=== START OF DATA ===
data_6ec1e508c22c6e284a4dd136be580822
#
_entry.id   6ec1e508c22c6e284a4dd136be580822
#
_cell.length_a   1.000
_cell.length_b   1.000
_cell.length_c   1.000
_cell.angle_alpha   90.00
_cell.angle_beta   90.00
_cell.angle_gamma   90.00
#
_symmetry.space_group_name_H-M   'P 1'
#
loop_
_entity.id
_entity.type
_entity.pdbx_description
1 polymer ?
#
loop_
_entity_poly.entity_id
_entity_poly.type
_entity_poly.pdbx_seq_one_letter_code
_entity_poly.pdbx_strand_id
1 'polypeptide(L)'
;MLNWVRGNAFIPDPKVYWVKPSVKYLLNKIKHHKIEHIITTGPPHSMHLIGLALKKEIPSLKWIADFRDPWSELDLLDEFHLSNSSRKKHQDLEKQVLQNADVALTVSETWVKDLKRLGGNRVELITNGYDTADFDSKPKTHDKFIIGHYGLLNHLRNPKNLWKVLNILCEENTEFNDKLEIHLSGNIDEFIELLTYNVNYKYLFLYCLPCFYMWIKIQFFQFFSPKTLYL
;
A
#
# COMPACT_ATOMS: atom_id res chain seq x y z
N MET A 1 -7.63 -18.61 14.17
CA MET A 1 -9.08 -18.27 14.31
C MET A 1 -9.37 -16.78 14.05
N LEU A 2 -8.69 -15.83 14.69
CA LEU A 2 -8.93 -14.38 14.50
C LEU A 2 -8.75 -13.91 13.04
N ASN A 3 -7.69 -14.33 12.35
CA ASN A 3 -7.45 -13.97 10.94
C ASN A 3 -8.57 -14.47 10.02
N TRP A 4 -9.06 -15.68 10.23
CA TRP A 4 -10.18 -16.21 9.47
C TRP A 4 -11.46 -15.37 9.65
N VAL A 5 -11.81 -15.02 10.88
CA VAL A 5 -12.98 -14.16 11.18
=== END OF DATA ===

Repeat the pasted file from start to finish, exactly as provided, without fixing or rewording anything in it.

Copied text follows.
data_6ec1e508c22c6e284a4dd136be580822
#
_entry.id   6ec1e508c22c6e284a4dd136be580822
#
_cell.length_a   1.000
_cell.length_b   1.000
_cell.length_c   1.000
_cell.angle_alpha   90.00
_cell.angle_beta   90.00
_cell.angle_gamma   90.00
#
_symmetry.space_group_name_H-M   'P 1'
#
loop_
_entity.id
_entity.type
_entity.pdbx_description
1 polymer ?
#
loop_
_entity_poly.entity_id
_entity_poly.type
_entity_poly.pdbx_seq_one_letter_code
_entity_poly.pdbx_strand_id
1 'polypeptide(L)'
;MLNWVRGNAFIPDPKVYWVKPSVKYLLNKIKHHKIEHIITTGPPHSMHLIGLALKKEIPSLKWIADFRDPWSELDLLDEFHLSNSSRKKHQDLEKQVLQNADVALTVSETWVKDLKRLGGNRVELITNGYDTADFDSKPKTHDKFIIGHYGLLNHLRNPKNLWKVLNILCEENTEFNDKLEIHLSGNIDEFIELLTYNVNYKYLFLYCLPCFYMWIKIQFFQFFSPKTLYL
;
A
#
# COMPACT_ATOMS: atom_id res chain seq x y z
N MET A 1 -7.63 -18.61 14.17
CA MET A 1 -9.08 -18.27 14.31
C MET A 1 -9.37 -16.78 14.05
N LEU A 2 -8.69 -15.83 14.69
CA LEU A 2 -8.93 -14.38 14.50
C LEU A 2 -8.75 -13.91 13.04
N ASN A 3 -7.69 -14.33 12.35
CA ASN A 3 -7.45 -13.97 10.94
C ASN A 3 -8.57 -14.47 10.02
N TRP A 4 -9.06 -15.68 10.23
CA TRP A 4 -10.18 -16.21 9.47
C TRP A 4 -11.46 -15.37 9.65
N VAL A 5 -11.81 -15.02 10.88
CA VAL A 5 -12.98 -14.16 11.18